There are many unanswered questions in a society that for the last 250 years has focused above all on rationality.
How could we devalue and dissociate ourselves from these issues of such importance? So we must ask ourselves how to integrate reason with our personal assets and optimise our weaknesses to an acceptable level of functioning.
Disciplines like History, Anthropology and Sociology can certainly give us answers from very useful perspectives. Fortunately, neuroscience has captured the attention of the Humanities and from this collaboration new narratives about our nature are integrating what until recently was considered useless, futile, "feminine" and sentimental. In essence, science is telling us what we could already grasp from myths and metaphors. Science is like a letter sent to all parts of the world, without the need for translation. Even so, we often lack the words and syntax to express ourselves in a rapidly changing and challenging world.
We perceive, feel, imagine, analyse and recover from memory, creating memories of the future with stories we tell ourselves. What story are we telling about the future? What kind of script are we revealing to our personal brain and the collective?
For a while, technology seemed to be the liberator from suffering and the enabler of humanity's ambitions. We relied on each new advance to solve our deepest problems. In fact, technology has enabled extraordinary achievements for our species in many different fields of our existence. However, if it is true that it has reduced human suffering, on the other hand, by overvaluing Reason, it has also caused new imbalances and given rise to new sources of suffering, not only human but also environmental.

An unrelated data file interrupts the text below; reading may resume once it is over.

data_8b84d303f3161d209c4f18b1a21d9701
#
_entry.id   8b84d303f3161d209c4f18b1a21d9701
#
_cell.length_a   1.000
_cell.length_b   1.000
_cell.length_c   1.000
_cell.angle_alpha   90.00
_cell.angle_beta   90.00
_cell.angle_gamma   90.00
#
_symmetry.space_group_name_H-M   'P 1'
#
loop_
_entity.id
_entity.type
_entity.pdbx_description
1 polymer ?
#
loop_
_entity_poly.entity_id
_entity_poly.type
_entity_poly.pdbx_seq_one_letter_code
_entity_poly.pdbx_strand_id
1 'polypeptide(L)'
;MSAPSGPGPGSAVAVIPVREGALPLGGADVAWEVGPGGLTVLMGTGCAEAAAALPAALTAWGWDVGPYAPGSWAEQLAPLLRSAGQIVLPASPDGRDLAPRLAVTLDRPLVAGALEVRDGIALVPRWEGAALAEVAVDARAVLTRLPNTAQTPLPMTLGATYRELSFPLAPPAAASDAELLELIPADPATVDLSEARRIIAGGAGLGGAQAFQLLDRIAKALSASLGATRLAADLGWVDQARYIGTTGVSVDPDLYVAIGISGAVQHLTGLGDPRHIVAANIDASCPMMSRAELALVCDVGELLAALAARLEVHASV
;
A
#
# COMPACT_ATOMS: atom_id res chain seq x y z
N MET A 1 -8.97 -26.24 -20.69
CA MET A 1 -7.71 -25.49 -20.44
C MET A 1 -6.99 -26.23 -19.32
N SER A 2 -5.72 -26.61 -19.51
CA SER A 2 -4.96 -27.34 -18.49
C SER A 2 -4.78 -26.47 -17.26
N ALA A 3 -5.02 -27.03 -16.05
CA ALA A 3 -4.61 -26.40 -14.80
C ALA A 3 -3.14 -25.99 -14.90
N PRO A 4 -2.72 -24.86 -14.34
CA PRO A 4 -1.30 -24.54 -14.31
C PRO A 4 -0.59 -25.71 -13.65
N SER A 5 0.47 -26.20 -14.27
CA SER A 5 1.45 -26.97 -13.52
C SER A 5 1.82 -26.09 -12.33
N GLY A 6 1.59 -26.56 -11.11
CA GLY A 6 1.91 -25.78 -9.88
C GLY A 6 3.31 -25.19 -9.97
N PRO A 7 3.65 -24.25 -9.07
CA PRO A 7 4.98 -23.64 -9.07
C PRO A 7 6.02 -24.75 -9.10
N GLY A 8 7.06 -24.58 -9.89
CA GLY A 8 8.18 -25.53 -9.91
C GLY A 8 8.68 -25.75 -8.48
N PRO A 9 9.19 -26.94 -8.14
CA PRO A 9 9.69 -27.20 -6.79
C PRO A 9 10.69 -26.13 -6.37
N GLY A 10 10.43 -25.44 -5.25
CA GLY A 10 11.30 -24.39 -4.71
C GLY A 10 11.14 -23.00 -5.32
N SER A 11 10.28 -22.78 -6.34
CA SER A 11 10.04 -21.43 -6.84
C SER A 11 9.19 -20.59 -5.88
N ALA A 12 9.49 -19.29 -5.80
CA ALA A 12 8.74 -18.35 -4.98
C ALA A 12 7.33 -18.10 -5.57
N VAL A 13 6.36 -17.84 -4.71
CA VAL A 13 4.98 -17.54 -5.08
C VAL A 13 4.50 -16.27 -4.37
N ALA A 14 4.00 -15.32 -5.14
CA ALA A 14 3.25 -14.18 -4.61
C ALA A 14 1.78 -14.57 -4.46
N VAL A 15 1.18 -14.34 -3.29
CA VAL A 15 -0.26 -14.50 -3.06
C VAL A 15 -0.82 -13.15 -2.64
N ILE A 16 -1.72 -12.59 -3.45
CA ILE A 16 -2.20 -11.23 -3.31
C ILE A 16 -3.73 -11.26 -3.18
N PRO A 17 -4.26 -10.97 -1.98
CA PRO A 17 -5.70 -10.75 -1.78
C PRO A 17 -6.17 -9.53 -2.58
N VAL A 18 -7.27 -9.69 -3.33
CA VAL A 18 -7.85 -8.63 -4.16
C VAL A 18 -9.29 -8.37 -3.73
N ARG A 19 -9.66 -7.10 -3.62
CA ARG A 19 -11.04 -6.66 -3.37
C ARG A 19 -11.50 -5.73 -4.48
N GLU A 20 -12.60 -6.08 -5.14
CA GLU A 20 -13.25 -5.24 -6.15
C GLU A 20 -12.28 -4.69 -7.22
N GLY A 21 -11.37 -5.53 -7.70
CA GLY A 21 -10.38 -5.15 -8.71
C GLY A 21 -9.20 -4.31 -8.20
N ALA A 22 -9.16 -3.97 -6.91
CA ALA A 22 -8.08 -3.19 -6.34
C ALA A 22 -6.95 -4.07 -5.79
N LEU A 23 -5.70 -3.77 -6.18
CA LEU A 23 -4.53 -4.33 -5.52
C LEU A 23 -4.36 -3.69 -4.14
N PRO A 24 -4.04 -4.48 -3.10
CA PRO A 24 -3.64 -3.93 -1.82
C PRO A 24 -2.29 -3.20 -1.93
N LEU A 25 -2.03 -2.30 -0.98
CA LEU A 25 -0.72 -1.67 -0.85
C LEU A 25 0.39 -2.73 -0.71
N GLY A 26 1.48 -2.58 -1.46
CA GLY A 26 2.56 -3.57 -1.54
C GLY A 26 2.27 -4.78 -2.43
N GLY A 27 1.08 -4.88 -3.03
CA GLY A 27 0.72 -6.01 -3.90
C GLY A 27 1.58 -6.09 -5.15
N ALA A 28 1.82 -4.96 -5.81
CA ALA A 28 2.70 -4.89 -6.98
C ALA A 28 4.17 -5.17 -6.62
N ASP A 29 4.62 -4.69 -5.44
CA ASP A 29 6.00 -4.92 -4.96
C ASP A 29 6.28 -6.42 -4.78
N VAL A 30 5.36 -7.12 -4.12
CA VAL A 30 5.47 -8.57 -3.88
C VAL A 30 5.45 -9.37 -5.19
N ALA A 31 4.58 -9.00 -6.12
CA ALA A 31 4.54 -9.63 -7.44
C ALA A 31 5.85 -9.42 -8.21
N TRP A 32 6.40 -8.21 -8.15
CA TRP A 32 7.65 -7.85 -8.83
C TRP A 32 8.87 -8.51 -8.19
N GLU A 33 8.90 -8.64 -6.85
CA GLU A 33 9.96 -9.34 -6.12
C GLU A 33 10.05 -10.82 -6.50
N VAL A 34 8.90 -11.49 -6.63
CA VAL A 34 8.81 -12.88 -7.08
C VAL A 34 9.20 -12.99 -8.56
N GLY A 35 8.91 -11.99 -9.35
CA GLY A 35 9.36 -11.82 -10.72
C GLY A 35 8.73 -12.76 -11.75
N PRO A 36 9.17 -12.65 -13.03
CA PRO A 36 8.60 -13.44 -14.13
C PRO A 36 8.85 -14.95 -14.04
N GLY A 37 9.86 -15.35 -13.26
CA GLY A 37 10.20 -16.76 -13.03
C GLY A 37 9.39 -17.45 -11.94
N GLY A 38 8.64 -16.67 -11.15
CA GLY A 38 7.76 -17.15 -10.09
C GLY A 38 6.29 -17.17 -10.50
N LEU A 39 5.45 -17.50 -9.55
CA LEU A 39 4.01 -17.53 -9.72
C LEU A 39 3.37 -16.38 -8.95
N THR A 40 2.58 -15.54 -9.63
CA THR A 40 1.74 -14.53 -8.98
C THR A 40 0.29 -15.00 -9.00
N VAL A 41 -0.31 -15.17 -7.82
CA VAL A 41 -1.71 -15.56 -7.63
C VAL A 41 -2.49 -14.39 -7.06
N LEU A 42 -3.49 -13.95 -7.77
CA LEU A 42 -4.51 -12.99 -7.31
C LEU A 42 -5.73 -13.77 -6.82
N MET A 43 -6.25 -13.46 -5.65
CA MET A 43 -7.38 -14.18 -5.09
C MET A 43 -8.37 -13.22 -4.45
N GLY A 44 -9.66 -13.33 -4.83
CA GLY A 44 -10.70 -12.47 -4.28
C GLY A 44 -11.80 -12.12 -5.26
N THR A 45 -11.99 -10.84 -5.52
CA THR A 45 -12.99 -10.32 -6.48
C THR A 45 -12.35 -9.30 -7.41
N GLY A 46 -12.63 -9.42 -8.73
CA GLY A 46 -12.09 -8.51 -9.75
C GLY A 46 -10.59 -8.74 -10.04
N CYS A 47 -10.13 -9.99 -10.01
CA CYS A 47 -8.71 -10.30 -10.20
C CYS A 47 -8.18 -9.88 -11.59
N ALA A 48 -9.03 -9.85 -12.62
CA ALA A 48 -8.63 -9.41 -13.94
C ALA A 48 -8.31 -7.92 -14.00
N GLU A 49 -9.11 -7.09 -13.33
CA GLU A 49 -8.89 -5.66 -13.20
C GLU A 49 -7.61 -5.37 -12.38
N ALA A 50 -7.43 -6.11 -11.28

Our stories are old stories recycled. We have seen the devastation of trees on islands where magnificent stone figures convey the idea of the struggle for survival. We know of apocalyptic times, where scientific ignorance has set humans to deal with pandemics through superstition.
How can we do better now?
Even in these highly technological times of ours, this pandemic is still a "sharp problem" because it came by surprise, it has become global and is forcing us to reflect and change our habits. It is causing suffering, but it is also opening the system to change and to the emergence of new and more efficient solutions to our challenges.
If we look at the way we deal with our own health, we may be tempted to think that a technological solution will save us. As the signs of suffering come into our consciousness, we as human beings can draw on our powerful intentionality in order to counteract the real imbalances in individual and collective health systems. But how often do we ignore the signs, disguising the dysfunction with superficial layers of dormant solutions?
We need to marry the great advances of science and technology with our conscious intentionality and filter our impulses and strengths to fulfil a purpose. This is what gives us motivation, energy and resilience. But if we continue to use science and technology to get rid of symptoms, allowing the process of imbalance to remain unchecked, free to continue damaging, we are only charting the path towards other, perhaps even more destabilising, 'pointy problems'.
The plane of politics unfolds in too short a time frame to allow any real evolution of our humanistic and social purpose. As primitive brain programmes continue to dominate the stage of our beliefs and values, things like power struggles, profit-driven business, hoarding impulses and mindless competition will continue to move freely in our societies, weakening the true principles of democracy and humanism.
Institutions need to co-evolve alongside the development of the interiority of individuals. We need to develop Emotional Intelligence from early childhood, throughout primary school and university. We need to complement pregnancy monitoring with mindfulness training or other trainings in self-awareness and self-regulation. This form of intelligence is what allows us to be aware of deep-rooted primitive impulses, recognising them for what they are: merely human impulses that do not need to be acted upon. Only then can we enhance healthier and stronger relationships, able to respect the other and also to resist uncertain times.
With training we can marry reason with emotional regulation. By integrating these powerful human tools we open hope for a more balanced and successful future.